Justin Combs, son of rap mogul Sean “Diddy” Combs, earned a football scholarship to attend UCLA starting this Fall. Read that sentence back to yourself now. I said he earned a scholarship.
Earned being the key word.
Combs is a standout corner back who was recruited by the Bruins to help get the program back to its’ winning traditions under new head coach, Jim Mora Jr. Yet, simply due to the fact that Combs comes from a financially secure background, taxpayers are pressuring Combs to give back what he earned, which is valued at $54,000 for the athletic scholarship.
Basically, what these ignorant people in California are asking Combs to do is forfeit something he has been working his entire young life to achieve. Why? Just because his family is well off due to his father also working hard to reach financial independence status? They make it seem as if he is the first ever high school kid to earn a scholarship who happens to come from a wealthy family.
I swear, it must just be a California thing to do, because it makes absolutely no sense, and just demonstrates an abundant amount of ignorance.
Tell me that none of the gifted kids who receive full or even partial rides to MIT or Harvard or Yale or Cornell come from wealthy families. We all know that more than often, certain scholarships are given out to children because their families attended those schools are made large endowments in the past. It doesn’t mean that the child does not deserve to be rewarded for all of their hard work throughout high school.
And if you want a more comparable storyline, what about Austin Rivers last year? He received a basketball scholarship to play at Duke. Even North Carolinians, who have made the news for the wrong reason for certain viewpoints on other topics, never asked Rivers – whose father, Doc, is the head coach of the Boston Celtics – to forfeit what he deserved. And his background dictates he would have been more than capable of paying his own way, but that was never questioned.
Nor should it have been.
And California needs to understand another factor here. Combs earned a football athletic scholarship. It is not an academic scholarship. Each year, programs are allotted a certain number of athletic scholarships they can hand out to students. UCLA released a statement Wednesday explaining that athletic scholarships are not based on finances and do not rely on taxpayers’ money.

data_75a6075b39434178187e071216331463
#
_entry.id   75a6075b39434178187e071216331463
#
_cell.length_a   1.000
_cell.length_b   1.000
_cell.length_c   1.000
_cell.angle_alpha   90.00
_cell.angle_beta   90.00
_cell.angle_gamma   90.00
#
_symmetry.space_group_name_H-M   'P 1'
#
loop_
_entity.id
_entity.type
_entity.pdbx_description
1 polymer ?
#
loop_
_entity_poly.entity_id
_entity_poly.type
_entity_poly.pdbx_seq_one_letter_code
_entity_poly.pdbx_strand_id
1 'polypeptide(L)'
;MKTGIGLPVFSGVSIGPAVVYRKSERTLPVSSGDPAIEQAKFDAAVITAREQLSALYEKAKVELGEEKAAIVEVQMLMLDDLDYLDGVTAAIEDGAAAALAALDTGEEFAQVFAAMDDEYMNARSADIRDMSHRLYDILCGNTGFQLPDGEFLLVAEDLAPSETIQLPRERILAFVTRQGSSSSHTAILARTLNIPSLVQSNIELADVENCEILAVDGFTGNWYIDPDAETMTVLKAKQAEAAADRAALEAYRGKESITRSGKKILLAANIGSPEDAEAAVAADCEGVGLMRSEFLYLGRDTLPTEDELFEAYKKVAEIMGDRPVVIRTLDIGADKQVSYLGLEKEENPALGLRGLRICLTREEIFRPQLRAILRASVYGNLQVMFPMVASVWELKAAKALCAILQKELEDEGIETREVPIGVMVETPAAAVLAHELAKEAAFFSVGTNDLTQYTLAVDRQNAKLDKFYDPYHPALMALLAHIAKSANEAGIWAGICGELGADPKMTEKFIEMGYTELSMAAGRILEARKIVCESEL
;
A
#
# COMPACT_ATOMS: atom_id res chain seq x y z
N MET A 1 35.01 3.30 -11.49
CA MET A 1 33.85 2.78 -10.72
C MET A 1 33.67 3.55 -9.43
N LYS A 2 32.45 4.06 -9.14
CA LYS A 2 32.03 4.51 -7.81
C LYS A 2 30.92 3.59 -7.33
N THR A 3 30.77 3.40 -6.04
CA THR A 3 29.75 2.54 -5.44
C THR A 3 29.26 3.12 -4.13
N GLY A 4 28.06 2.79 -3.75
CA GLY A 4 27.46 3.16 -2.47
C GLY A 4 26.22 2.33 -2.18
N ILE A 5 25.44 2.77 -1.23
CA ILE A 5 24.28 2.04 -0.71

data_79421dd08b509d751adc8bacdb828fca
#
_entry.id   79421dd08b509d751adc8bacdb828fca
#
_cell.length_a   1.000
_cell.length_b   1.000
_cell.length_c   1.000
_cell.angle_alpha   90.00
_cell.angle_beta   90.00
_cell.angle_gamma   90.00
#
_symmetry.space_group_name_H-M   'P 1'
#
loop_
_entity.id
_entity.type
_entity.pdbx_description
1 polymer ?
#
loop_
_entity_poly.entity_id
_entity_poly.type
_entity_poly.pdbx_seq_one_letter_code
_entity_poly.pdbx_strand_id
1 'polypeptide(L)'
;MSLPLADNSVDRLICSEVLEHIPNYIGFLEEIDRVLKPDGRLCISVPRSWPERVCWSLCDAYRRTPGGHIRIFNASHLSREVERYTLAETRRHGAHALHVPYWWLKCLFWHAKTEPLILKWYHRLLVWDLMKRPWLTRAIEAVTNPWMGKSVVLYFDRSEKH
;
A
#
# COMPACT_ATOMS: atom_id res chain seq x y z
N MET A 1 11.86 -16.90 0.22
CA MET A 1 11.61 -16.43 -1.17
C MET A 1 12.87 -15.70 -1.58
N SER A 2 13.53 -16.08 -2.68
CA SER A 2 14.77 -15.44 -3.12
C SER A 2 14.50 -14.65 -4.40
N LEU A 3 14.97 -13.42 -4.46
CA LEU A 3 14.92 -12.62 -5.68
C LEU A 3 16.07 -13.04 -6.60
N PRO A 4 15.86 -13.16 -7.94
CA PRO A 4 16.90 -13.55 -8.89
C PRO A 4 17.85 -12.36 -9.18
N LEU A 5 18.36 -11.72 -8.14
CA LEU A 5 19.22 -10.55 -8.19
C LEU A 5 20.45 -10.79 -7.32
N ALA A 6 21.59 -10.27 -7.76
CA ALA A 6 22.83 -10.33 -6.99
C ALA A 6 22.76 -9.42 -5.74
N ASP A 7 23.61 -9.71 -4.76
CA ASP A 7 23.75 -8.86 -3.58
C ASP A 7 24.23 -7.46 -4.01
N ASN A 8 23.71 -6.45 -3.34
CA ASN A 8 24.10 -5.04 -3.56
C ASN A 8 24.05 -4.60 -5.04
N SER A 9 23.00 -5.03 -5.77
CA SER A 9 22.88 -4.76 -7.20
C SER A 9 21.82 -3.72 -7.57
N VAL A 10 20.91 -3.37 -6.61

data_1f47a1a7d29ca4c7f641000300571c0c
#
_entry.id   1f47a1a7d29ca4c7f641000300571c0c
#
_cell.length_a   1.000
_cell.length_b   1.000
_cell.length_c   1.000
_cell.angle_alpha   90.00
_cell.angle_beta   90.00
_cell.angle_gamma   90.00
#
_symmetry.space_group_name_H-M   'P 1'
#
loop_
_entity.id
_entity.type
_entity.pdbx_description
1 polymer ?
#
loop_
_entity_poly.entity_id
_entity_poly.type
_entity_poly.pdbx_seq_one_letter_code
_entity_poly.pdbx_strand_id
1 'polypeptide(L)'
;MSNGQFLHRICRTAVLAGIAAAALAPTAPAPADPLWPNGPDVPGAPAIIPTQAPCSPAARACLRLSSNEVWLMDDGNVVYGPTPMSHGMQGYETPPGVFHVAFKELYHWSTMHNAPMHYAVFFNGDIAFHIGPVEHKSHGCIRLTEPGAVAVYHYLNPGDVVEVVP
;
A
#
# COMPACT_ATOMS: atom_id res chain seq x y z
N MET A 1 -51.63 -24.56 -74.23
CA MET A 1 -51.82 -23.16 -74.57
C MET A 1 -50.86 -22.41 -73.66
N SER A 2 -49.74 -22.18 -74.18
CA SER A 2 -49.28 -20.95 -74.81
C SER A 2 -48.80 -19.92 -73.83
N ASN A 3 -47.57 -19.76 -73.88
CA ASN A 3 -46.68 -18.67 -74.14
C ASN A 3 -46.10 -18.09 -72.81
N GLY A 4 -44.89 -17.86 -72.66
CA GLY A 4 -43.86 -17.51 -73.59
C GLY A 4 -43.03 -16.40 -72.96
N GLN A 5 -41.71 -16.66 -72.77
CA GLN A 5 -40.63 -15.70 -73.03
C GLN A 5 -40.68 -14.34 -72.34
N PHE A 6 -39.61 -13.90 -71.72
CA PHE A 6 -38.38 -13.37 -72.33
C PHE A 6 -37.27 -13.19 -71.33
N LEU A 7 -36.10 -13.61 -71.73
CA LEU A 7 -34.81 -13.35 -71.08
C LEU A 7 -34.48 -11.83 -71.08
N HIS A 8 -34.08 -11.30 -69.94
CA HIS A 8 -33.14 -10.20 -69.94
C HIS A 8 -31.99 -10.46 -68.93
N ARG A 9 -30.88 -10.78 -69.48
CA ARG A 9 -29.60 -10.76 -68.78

“Unlike need-based scholarships, athletic scholarships are awarded to students strictly on the basis of their athletic and academic ability — not their financial need,” the statement read. “Athletic scholarships, such as those awarded to football or basketball players, do not rely on state funds. Instead, these scholarships are entirely funded through UCLA Athletics ticket sales, corporate partnerships, media contracts and private donations from supporters.”
Of course, no one in California understand that part of college programs. Where do they think all of that football and basketball and baseball money comes from, and where does it then go down the road?
“Each year, UCLA awards the equivalent of approximately 285 full athletic scholarships to outstanding student-athletes. The scholarships are used by the UCLA Department of Intercollegiate Athletics to pay students’ tuition and fees, as well as room and board. In this respect, UCLA is no different from the overwhelming majority of Division I institutions.”
I am glad that UCLA has come to defense of Combs. Not that they needed to, but it does look good. They are simply telling people how this all really works, although I’m still not truly sure those fools will understand.
The bottom line here is that Combs earned this scholarship. He helped lead his high school to the playoffs while reportedly graduating with a 3.75 GPA. Regardless of his financial background, he put in the hard work on the field and in the classroom, and the comments and wishes of ignorant people should not tarnish this accomplishment one bit.